Antigua and Barbuda’s prime minister Gaston Browne said on Wednesday that the novel coronavirus (COVID-19) pandemic has wrecked the economies of the 15-member Caribbean Community (CARICOM) grouping.
Browne, who is also the chairman of the 15-member CARICOM grouping, painted a bleak picture for participants in the virtual global COVID-19 summit organised by the United States.
The CARICOM chairman said that in some Caribbean countries more than 20 per cent of gross domestic product (GDP) was lost, unemployment had risen, poverty was expanded and demands on the state have multiplied, even as revenues have declined steeply.
He told the summit, taking place on the side-lines of the United Nations general assembly that recovery from the economic effects of COVID-19 will be protracted because hard won economic progress had been greatly reversed.
“Therefore, building back will be longer and harder for CARICOM countries than it will be in larger economies with greater resources,” he said.
“Thousands of our people have been infected and thousands have died, many who had not yet begun to enjoy life, and others who had much to contribute.”
Browne said the viral illness must be stopped and nations must act together to build a stronger, better and more prosperous world.
He said CARICOM governments are committed to a global drive to vaccinate 70 per cent of the world’s population by September 2022, including in CARICOM countries.
“From the onset of the pandemic, our 15 governments took joint approaches to tackling the virus, including the pooling of our resources in the Caribbean Public Health Agency (CARPHA), and negotiating together, access to vaccines from friendly countries, including the African Union and the United States.”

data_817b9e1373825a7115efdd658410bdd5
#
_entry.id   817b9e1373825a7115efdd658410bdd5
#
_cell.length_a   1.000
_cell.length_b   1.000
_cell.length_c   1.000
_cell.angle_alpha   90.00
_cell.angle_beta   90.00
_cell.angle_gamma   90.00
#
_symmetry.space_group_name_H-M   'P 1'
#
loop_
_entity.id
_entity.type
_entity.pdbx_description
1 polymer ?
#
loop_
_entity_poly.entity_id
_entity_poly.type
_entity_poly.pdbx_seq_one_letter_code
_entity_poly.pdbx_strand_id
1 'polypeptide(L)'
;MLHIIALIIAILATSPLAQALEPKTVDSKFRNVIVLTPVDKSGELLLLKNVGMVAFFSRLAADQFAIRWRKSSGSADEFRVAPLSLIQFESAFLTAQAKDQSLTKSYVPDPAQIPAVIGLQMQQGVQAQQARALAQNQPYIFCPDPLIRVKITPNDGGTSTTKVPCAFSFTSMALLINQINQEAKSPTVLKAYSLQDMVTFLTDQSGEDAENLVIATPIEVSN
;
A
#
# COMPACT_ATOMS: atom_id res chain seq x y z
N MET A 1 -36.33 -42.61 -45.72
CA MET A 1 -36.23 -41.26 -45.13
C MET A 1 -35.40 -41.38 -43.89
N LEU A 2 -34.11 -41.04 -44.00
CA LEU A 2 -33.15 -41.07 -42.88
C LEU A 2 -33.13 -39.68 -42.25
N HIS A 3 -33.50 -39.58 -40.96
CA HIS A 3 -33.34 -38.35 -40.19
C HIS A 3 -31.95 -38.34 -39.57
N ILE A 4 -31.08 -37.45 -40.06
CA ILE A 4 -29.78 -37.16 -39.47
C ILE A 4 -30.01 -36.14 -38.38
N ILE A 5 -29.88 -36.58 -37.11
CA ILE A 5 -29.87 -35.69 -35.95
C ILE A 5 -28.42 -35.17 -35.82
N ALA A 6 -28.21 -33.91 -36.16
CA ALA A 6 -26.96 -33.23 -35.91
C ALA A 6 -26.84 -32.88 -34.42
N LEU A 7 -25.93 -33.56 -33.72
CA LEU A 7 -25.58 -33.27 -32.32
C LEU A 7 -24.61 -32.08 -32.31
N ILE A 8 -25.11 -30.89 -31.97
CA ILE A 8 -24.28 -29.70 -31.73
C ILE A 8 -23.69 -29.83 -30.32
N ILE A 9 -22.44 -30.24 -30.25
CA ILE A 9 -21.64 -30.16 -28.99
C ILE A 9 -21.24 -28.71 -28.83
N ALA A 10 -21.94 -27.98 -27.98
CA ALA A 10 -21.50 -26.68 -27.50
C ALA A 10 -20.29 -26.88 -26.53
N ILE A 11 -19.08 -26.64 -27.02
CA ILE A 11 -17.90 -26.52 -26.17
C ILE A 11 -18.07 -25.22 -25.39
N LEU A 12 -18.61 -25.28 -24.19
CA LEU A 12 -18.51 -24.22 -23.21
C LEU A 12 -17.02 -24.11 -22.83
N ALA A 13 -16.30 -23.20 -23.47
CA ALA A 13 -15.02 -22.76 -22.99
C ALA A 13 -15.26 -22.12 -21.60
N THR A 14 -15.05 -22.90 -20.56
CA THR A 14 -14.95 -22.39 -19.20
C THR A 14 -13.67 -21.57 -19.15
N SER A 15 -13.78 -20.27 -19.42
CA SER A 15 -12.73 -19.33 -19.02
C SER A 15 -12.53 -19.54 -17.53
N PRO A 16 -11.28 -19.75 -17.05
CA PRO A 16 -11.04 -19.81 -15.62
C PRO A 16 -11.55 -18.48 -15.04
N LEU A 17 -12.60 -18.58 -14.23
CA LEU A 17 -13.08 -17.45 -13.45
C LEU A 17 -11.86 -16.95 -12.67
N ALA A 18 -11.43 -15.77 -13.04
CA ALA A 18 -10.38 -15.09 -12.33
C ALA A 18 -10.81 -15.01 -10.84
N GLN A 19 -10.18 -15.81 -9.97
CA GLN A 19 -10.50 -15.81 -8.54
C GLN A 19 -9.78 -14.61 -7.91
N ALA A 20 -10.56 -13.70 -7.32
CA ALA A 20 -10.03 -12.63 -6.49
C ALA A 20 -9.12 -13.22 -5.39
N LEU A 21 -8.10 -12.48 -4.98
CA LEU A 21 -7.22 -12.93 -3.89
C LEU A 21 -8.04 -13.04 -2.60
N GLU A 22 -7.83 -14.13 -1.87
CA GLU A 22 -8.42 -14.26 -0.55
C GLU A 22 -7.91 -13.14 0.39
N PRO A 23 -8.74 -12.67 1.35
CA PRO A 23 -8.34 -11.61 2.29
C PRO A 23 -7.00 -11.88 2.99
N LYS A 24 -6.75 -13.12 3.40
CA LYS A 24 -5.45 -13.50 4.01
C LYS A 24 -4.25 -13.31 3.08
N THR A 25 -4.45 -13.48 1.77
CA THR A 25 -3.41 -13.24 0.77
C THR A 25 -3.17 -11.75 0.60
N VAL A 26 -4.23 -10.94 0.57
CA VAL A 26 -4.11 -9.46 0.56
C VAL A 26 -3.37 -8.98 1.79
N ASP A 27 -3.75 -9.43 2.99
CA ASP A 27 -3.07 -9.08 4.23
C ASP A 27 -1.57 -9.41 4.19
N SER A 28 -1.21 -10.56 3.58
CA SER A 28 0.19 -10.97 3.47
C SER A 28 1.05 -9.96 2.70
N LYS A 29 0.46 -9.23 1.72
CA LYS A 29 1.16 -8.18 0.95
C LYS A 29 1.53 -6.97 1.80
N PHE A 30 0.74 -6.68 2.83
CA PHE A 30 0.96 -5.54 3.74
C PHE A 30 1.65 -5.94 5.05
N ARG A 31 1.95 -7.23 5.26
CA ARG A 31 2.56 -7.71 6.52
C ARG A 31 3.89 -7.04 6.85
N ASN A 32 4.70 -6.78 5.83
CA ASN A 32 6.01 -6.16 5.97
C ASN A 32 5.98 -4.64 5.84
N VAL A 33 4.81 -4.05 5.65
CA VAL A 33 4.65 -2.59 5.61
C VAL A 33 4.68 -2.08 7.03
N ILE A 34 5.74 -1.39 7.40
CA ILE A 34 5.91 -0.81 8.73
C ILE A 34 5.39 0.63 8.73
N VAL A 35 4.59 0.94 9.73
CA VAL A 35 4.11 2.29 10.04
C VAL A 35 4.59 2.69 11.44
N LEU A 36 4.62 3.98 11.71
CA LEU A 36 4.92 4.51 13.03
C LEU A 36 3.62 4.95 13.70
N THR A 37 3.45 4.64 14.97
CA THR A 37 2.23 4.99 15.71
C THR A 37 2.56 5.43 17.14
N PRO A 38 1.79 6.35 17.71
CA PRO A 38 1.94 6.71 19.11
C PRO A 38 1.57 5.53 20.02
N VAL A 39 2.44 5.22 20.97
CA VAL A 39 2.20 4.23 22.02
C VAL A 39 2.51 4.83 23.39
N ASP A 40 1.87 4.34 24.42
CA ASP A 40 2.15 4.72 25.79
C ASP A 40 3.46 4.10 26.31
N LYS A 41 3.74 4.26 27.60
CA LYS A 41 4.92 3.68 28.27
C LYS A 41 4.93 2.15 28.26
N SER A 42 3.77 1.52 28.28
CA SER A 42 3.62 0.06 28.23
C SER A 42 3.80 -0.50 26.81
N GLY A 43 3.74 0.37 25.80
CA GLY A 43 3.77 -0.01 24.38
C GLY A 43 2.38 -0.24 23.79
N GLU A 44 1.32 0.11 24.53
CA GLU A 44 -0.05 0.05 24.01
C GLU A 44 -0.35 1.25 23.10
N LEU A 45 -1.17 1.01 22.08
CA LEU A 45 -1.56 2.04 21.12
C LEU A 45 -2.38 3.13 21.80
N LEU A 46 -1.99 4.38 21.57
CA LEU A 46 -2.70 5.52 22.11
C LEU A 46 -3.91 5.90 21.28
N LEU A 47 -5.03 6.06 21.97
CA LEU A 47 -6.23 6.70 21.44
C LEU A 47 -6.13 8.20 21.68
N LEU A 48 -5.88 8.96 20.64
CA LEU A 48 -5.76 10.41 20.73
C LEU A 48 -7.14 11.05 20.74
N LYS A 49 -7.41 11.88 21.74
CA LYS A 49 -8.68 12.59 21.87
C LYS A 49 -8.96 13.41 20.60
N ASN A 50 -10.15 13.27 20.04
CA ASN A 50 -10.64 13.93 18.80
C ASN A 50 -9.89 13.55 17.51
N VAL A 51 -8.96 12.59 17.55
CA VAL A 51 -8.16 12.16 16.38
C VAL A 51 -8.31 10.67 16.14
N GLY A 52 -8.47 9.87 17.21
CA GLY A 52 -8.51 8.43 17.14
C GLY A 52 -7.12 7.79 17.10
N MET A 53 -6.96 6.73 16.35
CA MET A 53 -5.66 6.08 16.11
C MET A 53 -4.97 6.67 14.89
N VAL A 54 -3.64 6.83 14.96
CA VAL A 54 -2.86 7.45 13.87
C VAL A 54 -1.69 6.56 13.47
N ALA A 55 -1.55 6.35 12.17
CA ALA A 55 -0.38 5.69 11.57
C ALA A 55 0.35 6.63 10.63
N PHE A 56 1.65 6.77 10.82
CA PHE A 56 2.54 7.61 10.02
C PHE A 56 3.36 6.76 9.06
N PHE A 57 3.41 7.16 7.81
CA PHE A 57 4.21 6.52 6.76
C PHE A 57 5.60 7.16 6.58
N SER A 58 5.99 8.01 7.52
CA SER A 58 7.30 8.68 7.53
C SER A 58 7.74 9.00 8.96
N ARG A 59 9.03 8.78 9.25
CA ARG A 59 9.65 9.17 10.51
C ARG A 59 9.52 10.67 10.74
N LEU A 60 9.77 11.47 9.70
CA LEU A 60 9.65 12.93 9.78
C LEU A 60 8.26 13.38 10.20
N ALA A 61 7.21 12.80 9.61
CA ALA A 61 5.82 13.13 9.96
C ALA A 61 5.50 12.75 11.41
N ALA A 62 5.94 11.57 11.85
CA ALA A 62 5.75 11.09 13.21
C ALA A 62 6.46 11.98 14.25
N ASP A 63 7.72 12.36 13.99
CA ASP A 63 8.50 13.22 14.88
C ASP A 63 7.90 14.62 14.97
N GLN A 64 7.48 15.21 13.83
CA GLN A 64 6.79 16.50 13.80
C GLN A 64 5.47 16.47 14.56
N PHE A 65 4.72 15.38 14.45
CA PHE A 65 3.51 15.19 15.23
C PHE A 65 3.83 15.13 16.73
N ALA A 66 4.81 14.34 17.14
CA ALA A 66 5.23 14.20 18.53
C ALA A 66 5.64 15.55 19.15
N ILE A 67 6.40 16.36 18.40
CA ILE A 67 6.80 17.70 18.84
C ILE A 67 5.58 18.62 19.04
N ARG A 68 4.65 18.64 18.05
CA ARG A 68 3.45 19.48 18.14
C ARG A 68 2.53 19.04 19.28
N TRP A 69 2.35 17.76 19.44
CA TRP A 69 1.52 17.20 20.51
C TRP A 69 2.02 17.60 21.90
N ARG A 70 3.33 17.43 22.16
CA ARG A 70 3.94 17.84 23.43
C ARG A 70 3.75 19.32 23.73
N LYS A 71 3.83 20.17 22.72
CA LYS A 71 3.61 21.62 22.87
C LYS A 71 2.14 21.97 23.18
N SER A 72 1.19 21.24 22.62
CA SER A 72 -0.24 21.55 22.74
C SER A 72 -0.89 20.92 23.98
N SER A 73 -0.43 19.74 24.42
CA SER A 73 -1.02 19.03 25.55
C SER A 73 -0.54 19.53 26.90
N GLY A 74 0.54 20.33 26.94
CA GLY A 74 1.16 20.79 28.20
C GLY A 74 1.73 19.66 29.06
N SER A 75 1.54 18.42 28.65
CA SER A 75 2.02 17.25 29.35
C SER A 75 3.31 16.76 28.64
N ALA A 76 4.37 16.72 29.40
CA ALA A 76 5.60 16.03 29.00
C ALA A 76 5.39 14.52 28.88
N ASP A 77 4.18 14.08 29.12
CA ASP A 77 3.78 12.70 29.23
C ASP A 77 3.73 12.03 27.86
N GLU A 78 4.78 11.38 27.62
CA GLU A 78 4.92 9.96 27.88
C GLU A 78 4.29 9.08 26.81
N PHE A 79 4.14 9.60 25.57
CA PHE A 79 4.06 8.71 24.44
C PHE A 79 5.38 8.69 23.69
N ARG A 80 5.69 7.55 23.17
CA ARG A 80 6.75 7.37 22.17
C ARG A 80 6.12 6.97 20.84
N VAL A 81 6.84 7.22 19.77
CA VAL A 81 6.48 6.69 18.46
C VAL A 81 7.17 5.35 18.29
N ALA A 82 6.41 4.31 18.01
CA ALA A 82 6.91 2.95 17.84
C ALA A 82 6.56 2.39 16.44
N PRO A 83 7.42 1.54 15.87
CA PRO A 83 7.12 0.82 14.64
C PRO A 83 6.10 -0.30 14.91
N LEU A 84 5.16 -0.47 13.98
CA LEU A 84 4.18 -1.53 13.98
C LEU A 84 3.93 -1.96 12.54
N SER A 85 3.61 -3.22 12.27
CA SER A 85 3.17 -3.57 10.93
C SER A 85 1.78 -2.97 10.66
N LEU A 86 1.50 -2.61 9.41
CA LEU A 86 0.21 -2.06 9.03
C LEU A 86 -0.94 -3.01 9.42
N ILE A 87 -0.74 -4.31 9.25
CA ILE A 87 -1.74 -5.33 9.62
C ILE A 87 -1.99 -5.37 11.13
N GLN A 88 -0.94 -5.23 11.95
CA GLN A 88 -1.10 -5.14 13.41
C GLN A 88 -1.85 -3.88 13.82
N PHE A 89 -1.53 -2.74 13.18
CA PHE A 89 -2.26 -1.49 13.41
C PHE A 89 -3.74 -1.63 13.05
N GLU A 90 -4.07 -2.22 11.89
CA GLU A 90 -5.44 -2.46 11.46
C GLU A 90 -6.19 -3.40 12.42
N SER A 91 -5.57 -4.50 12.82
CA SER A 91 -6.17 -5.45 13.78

Browne said that the region is resolved to strengthen the Trinidad-based CARPHA.
“We will do so to the best of our ability, but we recognise that we will need more help from our international partners, to strengthen our infectious disease preparedness and response capabilities,” he said
He said in his own country vaccinations against COVID-19 were now mandatory for all public sector workers to protect the lives of all, including visitors.
“As a region, CARICOM is determined to overcome the baselessly flawed arguments of those who promote resistance to vaccines, despite the fact that, sadly, the number of hospitalisations and deaths are rising daily,” he said.
“We will continue to educate and inform our people at home to get vaccinated in their own interest and for the public good. Additionally, we continue to raise our voice internationally for the equitable distribution of vaccines at affordable prices and for the reduction in the price of COVID testing.”
The CARICOM chairman said vaccines were a global good and they should not be a commodity for profit at the expense of human life.
“We have already enlarged our health facilities and we are resolved to continue doing so within our means in building a resilient health infrastructure,” he said. “None of us are safe until all of us are safe.
“Therefore, we will work unrelentingly for better coordinated global planning and preparation for any future pandemic, including the provision of resources to poor and vulnerable countries, recognising the imperative of collaboration for the safety of all peoples.”
Browne said the Caribbean will cooperate with all governments “to protect our world and our human civilisation, giving our young people the chance to live a safe, secure, and enjoyable life”.
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